Richard J. Levine (died on April 12, 2011, at 71), a senior investigator in NICHD’s Division of Epidemiology, Statistics, and Prevention Research, made important contributions to our understanding of preeclampsia, a potentially fatal disorder of pregnancy.
Thomas E. Malone (died on March 7, 2011, at 84) served as the sixth NIH deputy director for nine years before retiring from NIH in 1986. He was the first African American to serve at such a senior level at NIH and was briefly the acting NIH director.
Richard Mercer (died on January 17, 2011, at 57) was an ophthalmic technician in NEI’s Clinical Services Section since 1995.
Howard Nash (died on June 12, 2011, at 73), one of the lions of the NIH intramural program, was a senior investigator in the NIMH Laboratory of Molecular Biology. His career at NIMH spanned over four decades and was rich in both scientific accomplishments and community service. His early investigations into the mechanisms of recombination in phage lambda laid the foundations for modern techniques of DNA manipulation.
Franklin A. Neva (died on October 15, 2011, at 89) was a renowned virologist, parasitologist, clinician, and former chief of NIAID’s Laboratory of Parasitic Diseases. He shepherded parasitology research at NIH from a small area of focus to a program that is now spread among four different NIAID laboratory groups and involves some 400 NIAID scientific staff at laboratories in Bethesda and abroad. He also established a clinical service for parasitic infections.
Robert R. Omata (died on May 10, 2011, at 90), who served for nearly four decades at NIH, was instrumental in establishing bilateral cancer research partnerships to speed sharing of scientific information between the United States and other countries. During the 1960s, he helped bring young researchers to NIH from dozens of countries as chief of international postdoctoral fellowship programs at what is now the Fogarty International Center.
Morris B. Parloff (died on April 2, 2011, at 92), an authority of psychotherapy research, spent 30 years at the NIMH before retiring as a branch chief in 1983. During World War II, he did counterintelligence work with the Army in Europe; he led a unit of German-Jewish refugee soldiers known as the “Ritchie Boys,” named after the Maryland-based intelligence school where they were trained.
Marius Peacock (died on June 16, 2011, at 79) was a scientist from 1962 to 2008 at NIAID’s Rocky Mountain Laboratories in Hamilton, Mont. He spent most of his career working with Rickettsia, the genus of bacteria that causes diseases such as Rocky Mountain spotted fever, and Coxiella burnetii, which causes Q fever. In 1997, a new species of bacterium that he had isolated from wood ticks was named after him, Rickettsia peacockii.
David Pearl (died on February 23, 2011, at 90), former chief of NIMH’s behavioral sciences research branch, retired in 1984 after a 20-year career at NIMH. In 1982, he issued a government report about the links between violence on television and aggressive behavior in children.
Vincent E. Price (died on August 12, 2011 at 91) was a physician and biochemist, former deputy director of NIGMS, and a researcher in NCI. His research with amino acids led to an improved understanding of genetics at the cellular and molecular levels.
Brian Safer (died on February 6, 2011, at 68), a biochemist, worked at NIH from 1973 until retiring in 2003. He served as chief of the molecular hematology branch of the NHLBI and his research focused on protein synthesis.
Harry Saroff (died on November 29, 2011, at 97) joined the Laboratory of Biophysical Chemistry of the National Institute of Arthritis and Metabolic Diseases, predecessor of the current NIDDK, in 1949, and became its Chief in 1977. He retired in 1979.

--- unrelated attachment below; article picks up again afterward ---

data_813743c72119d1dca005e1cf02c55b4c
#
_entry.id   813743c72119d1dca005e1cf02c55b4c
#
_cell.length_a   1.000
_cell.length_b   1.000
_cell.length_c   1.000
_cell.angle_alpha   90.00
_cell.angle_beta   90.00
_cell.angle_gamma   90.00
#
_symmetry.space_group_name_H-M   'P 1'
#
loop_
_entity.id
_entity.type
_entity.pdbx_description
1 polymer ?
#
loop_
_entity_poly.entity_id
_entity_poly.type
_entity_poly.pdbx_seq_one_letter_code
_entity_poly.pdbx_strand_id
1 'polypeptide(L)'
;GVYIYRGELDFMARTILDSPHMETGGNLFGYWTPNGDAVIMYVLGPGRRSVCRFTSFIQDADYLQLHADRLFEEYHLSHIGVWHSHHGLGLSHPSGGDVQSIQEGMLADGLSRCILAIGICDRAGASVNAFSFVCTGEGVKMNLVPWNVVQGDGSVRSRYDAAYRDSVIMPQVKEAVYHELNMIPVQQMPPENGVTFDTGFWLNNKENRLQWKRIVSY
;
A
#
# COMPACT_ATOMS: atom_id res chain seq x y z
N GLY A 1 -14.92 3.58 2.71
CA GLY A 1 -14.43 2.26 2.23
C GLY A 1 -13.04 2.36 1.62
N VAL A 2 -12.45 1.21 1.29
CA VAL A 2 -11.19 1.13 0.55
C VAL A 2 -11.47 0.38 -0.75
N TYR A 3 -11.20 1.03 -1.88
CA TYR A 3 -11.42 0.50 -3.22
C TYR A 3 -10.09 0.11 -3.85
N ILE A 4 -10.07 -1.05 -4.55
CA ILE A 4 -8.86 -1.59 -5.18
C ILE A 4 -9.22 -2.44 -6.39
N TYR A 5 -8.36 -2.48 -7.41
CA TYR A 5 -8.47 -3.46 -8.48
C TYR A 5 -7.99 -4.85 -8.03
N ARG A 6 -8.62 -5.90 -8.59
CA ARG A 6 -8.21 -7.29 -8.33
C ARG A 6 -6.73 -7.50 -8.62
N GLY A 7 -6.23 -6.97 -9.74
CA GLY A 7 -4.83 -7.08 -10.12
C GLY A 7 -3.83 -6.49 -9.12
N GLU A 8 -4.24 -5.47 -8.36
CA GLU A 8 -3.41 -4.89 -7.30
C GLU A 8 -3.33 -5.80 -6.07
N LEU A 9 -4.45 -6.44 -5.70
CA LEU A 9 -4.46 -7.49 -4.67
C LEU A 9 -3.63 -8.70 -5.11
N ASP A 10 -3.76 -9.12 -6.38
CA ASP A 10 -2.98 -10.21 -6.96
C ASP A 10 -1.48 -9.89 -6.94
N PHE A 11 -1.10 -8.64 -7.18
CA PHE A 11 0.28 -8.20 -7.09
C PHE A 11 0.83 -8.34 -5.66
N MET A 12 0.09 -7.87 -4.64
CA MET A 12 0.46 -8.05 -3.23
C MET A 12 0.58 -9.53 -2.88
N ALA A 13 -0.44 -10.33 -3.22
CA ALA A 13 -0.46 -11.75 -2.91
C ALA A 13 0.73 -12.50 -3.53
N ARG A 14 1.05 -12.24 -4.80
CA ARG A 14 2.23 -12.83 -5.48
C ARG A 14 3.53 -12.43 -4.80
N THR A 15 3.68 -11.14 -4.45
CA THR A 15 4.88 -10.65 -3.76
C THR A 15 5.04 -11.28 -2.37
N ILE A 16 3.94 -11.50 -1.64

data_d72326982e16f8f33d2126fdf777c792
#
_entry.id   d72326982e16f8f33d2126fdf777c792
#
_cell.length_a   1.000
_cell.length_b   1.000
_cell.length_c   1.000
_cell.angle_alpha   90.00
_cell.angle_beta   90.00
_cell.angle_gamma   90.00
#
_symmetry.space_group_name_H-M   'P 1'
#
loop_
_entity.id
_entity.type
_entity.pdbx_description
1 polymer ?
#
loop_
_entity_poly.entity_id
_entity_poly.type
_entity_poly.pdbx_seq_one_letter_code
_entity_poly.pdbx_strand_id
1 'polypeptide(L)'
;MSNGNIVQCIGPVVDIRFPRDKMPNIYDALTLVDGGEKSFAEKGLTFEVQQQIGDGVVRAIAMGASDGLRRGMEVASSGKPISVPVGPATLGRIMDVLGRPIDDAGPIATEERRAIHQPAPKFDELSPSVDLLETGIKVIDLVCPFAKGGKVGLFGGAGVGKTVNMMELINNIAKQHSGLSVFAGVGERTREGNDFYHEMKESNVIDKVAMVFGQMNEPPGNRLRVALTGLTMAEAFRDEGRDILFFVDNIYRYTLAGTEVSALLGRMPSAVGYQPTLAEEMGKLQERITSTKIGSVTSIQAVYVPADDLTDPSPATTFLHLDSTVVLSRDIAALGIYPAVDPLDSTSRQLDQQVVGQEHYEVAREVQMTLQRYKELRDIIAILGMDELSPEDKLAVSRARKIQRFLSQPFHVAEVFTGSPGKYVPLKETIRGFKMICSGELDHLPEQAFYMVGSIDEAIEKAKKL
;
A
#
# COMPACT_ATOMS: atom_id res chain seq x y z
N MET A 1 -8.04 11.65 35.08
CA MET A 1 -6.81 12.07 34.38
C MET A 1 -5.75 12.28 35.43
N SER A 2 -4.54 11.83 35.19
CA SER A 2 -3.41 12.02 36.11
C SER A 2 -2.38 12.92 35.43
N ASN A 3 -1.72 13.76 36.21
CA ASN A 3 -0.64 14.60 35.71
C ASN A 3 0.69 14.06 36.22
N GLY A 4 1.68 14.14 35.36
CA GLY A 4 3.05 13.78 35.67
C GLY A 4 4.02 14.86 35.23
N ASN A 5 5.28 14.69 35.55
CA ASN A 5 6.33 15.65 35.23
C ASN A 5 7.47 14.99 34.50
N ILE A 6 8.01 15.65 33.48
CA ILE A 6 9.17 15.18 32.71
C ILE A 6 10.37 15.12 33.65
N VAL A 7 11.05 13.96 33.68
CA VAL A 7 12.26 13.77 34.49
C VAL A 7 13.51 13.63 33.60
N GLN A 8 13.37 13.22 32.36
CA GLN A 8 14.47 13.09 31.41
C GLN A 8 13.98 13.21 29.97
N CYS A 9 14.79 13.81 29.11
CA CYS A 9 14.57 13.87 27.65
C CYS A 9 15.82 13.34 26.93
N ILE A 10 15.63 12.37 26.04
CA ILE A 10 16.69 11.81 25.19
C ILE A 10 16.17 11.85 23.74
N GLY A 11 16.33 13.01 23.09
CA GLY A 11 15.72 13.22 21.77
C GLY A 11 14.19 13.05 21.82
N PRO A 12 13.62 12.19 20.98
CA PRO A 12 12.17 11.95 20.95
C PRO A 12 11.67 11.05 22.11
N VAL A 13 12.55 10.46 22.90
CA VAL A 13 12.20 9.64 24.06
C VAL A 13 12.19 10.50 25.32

Philip E. Schambra (died on September 11, 2011, at 76) was the former director of NIH’s Fogarty International Center and worked for closer ties between pure science and its clinical application.
Arthur Schatzkin (died on January 20, 2011, at 62), an NCI researcher, was internationally known for investigating the role of food and diet in causing cancer. He came to NCI in 1984 and since 1999 served as the chief of the Nutritional Epidemiology Branch in the Division of Cancer Epidemiology and Genetics. He was the first to describe an association between moderate alcohol intake and breast cancer risk, and led the landmark NCI Polyp Prevention Trial, that showed that a low-fat, high-fiber diet, contrary to the prevailing hypothesis, had no effect on recurrence colon polyps.
Irene J. Underwood (died on February 11, 2011, at 98) was a retired librarian in NLM’s History of Medicine Division.
Robert Weisberg (died on September 1, 2011, at 74), a geneticist and virologist, retired in 2008 after nearly 40 years at NIH. He is best known for his elegant work in dissecting the genetics and molecular basis of site-specific recombination, packaging, and transcription anti-termination in bacteriophage lambda. He was the head of the section on microbial genetics in NICHD’s Program in Genomics of Differentiation. After retirement, he moved to NCI's Laboratory of Molecular Biology as a scientist emeritus, where he was a vibrant member of the prokaryotic research group.
Storm Whaley (died on September 18, 2011, at 95) served as NIH’s top communications official for 22 years before retiring in 1992.
T. Franklin Williams (died on November 25, 2011, at 90) served as the second director of NIA, a position he held from 1983 until 1991.
Sumner J. Yaffe (died on August 10, 2011, at 88), a former center director at NICHD, was considered the "Father of Pediatric Pharmacology. He was director of NICHD’s Center for Research for Mothers and Children from 1980 until his retirement in 1980. His research focused on the role of drug metabolizing enzymes in nutrition and drug metabolism in the developing fetus, bilirubin metabolism, and the secretion of drugs in breast milk.
Elsie Yanchulis (died on August 28, 2011, at 86), a registered nurse who participated in research projects, spent 25 years at NIH and retired in the early 1980s as blood bank supervisor.
This page was last updated on Monday, May 2, 2022